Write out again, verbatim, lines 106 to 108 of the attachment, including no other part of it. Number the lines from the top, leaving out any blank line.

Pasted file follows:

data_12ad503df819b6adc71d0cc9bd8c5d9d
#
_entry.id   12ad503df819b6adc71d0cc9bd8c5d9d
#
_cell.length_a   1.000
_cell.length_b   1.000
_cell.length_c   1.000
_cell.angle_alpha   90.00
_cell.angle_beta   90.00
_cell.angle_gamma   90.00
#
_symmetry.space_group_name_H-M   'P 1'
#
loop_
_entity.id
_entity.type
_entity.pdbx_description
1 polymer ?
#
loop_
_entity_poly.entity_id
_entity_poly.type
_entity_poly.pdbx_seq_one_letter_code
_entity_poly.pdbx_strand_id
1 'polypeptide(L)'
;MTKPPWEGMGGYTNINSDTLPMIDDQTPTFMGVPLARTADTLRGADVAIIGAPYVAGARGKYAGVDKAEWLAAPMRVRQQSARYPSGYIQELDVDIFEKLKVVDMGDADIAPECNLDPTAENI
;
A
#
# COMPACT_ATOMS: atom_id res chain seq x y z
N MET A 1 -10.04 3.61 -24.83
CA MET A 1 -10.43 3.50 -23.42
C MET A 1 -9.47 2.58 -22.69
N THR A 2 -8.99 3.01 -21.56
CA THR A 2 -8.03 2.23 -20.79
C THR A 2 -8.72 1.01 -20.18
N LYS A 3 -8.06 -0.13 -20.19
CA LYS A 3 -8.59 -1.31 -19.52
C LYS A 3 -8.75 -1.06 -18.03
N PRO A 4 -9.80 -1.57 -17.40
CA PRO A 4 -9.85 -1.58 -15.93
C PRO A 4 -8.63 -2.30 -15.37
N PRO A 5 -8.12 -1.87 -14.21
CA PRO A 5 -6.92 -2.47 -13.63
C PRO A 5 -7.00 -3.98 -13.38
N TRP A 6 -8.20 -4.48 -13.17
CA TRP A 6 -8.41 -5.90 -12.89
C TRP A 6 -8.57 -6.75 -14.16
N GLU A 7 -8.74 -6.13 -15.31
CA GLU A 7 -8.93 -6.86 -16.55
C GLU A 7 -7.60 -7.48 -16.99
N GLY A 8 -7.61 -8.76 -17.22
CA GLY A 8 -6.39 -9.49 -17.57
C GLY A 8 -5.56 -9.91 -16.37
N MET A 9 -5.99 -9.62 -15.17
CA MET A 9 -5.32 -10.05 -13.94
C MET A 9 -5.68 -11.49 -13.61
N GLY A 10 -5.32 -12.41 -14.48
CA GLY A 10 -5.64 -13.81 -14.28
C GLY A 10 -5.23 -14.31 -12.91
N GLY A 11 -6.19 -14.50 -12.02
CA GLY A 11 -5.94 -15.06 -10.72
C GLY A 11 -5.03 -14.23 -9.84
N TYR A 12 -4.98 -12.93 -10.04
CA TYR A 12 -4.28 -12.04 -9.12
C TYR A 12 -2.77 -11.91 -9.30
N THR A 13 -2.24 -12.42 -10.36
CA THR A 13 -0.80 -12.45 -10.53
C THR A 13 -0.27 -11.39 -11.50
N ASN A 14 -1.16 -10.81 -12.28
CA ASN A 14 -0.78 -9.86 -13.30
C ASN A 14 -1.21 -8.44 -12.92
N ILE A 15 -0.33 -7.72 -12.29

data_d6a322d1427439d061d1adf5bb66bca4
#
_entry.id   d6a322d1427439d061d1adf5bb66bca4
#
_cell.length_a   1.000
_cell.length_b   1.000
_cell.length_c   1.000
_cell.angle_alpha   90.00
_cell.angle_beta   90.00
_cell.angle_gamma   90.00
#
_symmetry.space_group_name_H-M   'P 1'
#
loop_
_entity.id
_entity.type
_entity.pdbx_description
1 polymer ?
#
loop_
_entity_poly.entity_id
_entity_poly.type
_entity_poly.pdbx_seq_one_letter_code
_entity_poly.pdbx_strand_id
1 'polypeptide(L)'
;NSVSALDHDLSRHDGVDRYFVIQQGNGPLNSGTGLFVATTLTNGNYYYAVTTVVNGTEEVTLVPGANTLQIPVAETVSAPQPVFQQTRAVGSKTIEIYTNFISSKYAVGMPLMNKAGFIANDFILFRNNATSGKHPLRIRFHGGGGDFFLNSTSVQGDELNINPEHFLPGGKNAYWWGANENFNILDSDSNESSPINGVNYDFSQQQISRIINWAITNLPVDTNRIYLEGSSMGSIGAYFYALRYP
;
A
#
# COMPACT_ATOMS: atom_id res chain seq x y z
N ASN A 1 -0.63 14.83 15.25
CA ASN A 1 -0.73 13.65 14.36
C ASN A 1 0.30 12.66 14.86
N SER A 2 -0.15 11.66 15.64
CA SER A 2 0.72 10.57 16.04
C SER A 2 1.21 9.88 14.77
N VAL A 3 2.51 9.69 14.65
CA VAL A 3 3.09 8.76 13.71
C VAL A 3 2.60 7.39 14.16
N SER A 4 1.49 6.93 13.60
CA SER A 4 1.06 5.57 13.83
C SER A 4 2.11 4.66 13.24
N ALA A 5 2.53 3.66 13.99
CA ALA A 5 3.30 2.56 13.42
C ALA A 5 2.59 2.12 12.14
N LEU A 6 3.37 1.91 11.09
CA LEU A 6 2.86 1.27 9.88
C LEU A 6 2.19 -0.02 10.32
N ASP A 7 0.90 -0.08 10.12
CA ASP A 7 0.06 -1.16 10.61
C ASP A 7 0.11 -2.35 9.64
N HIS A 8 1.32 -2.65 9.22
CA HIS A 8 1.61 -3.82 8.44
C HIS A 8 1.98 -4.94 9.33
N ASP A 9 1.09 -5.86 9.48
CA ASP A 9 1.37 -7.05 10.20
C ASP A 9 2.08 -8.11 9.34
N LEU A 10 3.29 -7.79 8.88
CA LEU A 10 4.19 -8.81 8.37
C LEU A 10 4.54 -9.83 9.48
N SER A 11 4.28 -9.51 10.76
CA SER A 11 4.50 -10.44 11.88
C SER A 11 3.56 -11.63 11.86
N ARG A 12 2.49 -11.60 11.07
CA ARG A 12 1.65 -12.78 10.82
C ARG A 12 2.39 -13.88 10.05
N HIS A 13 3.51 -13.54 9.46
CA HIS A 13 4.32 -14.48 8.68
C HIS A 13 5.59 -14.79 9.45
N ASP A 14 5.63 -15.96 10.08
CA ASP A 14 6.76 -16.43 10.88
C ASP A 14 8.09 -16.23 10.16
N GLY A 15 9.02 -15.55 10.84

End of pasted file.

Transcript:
C ASN A 1 0.30 12.66 14.86
N SER A 2 -0.15 11.66 15.64
CA SER A 2 0.72 10.57 16.04